On October 14, Nigeria closed all of its land borders to curb food smuggling as well as the entry of weapons and drugs into the country, making it the latest African nation to adopt such measures. The border closure has recently been extended until at least January 31, 2020.
Earlier this year, Kenya, Rwanda, Sudan, and Ethiopia shut down parts of their own borders. These closures, which were imposed for a variety of reasons including security and health concerns, had relatively little impact on cross-border trade on the continent.
However, with one of Africa’s biggest economies set to keep its land borders closed until at least January 2020, those shipping by road throughout West Africa should be aware of the increasing challenges the closures are expected to cause and plan accordingly.
Biggest seaport to face further congestion
As Africa’s second largest economy and its leading oil producer, Nigeria has become a gateway to the region for many companies expanding into West Africa in recent years. Transnational corridors passing through its territory, such as the Lagos-Mombasa Highway that links Nigeria with Cameroon, the Central African Republic (CAF), the Democratic Republic of the Congo (DRC), Uganda, and Kenya; or the Trans-Sahara Highway which connects it to Algeria via Niger, serve as crucial regional connections across the continent.
However, as the land borders remain shut, these routes will be considerably less accessible and those transporting their goods in or out of Nigeria will have to divert to other points of entry, likely reinforcing existing logistical challenges at its air and sea gateways. The Lagos Port Complex, the country’s main seaport, has faced extreme congestion for years with berthing times for incoming ships averaging 12 days in mid-November 2019.
Moreover, in light of the increasing congestion, carriers have threatened to go on strike to pressure the concerned authority to find a solution to ensure smooth traffic in the area. Carriers and forwarders fear the situation will worsen further as more ships are expected to berth at the port until land borders reopen.
Businesses in neighboring countries affected
While the quality of the continent’s road network varies significantly across regions, the vast majority of freight is still moved across Africa via roads. Thus, Nigeria’s decision to cut access to its road network quickly had a noticeable impact on import and export activities in neighboring countries such as Benin and Niger, where queues of trucks increasingly choke up checkpoints on both sides of the border.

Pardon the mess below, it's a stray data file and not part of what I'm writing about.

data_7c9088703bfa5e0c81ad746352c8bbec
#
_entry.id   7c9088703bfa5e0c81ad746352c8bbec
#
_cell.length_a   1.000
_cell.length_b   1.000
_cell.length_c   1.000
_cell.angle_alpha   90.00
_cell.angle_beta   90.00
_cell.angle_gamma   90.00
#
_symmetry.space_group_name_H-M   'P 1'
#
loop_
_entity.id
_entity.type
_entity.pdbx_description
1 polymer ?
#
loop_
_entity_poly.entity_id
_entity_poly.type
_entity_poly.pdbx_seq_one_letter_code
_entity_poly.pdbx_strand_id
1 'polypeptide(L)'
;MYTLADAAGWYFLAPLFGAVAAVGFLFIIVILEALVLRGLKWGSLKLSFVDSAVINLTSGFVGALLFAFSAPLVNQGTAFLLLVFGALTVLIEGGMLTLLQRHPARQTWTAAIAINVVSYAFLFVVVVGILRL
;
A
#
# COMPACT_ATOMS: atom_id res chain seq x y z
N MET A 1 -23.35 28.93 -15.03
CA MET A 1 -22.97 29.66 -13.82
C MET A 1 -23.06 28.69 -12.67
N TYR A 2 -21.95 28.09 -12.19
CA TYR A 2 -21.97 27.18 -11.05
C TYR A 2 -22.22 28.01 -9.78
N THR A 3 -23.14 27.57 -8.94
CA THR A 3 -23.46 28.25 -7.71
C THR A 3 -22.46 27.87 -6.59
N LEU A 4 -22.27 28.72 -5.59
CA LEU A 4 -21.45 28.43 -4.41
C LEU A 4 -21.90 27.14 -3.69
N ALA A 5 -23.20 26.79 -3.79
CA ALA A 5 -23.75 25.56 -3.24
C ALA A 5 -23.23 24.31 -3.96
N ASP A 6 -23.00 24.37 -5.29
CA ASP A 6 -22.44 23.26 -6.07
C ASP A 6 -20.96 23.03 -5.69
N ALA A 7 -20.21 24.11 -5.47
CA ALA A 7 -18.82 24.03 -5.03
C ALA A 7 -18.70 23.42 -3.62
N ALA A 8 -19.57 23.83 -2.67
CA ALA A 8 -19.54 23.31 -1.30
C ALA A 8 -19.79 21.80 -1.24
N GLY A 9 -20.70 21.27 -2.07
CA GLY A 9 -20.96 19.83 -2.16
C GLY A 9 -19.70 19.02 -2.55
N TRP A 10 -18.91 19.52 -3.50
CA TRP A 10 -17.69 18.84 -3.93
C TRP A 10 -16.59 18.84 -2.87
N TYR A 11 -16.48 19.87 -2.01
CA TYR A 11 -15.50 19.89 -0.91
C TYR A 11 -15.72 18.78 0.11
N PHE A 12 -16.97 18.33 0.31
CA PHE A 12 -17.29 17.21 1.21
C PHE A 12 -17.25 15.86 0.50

Small scale businesses in Nigeria, which depend on moving their goods to neighboring countries via road, have already experienced a negative impact on their revenue merely a few weeks into the closure. Similarly, businesses that export their products to Nigeria are also facing increasing financial losses.
Perishable goods like vegetables were among the first to be severely affected by the closure as traders from both sides of the border were unable to move them to nearby markets. The closure also cut off the movement of numerous semi-processed and manufactured products to and from Benin, Togo, Ghana, and Cote d’Ivoire, including food, raw materials, leather, and chemicals. Even the goods that traders could take back to nearby warehouses or ones that never left storage are leading to additional costs as storage times far exceed initial calculations.
The closures could have consequences far beyond the duration of the current border restrictions. Investors are already looking to shift their focus to other West African markets while companies located in Nigeria are beginning to relocate their businesses to other African nations. Local businesses in neighboring countries may also begin searching for new suppliers elsewhere to fill their growing supply shortages if the closure persists. As a result, supply routes throughout Africa that currently cross through Nigeria could be permanently altered.
Border closures likely to remain a threat to road transportation
While all previous border closures were eventually lifted, their increasing use and frequency will likely pose significant challenges to supply chains relying on road transport across the continent, should more governments decide to use border restrictions as a means to pursue their political agendas.
As Nigeria’s border closure continues, some businesses have reportedly considered using trucks registered in Nigeria to deliver and pick-up goods in neighboring countries. However, no overarching formal solution has been proposed so far to cushion the closure’s impact on cross-regional trade.
As operational processes at other points of entry continue to improve, organizations should also consider changing to air and sea-based cargo transportation to enter Nigeria. The Port of Onne in eastern Nigeria has significantly increased its productivity in 2019 and could become a reliable port of entry into the country in the coming year.
In addition, supply chain managers should continue to proactively monitor the situation in the countries they do business in to gain an insight into operational difficulties before they manifest as disruptive political or economic decisions. Spotting early warning signs of impending border closures, which are regularly covered in local media sources, can help companies to reduce their response times, avoid costly supply delays, and implement mitigation measures earlier. Those doing business across Africa are advised to engage with their local suppliers to align on current delivery schedules and adjust delivery times in countries prone to road disruptions and border delays.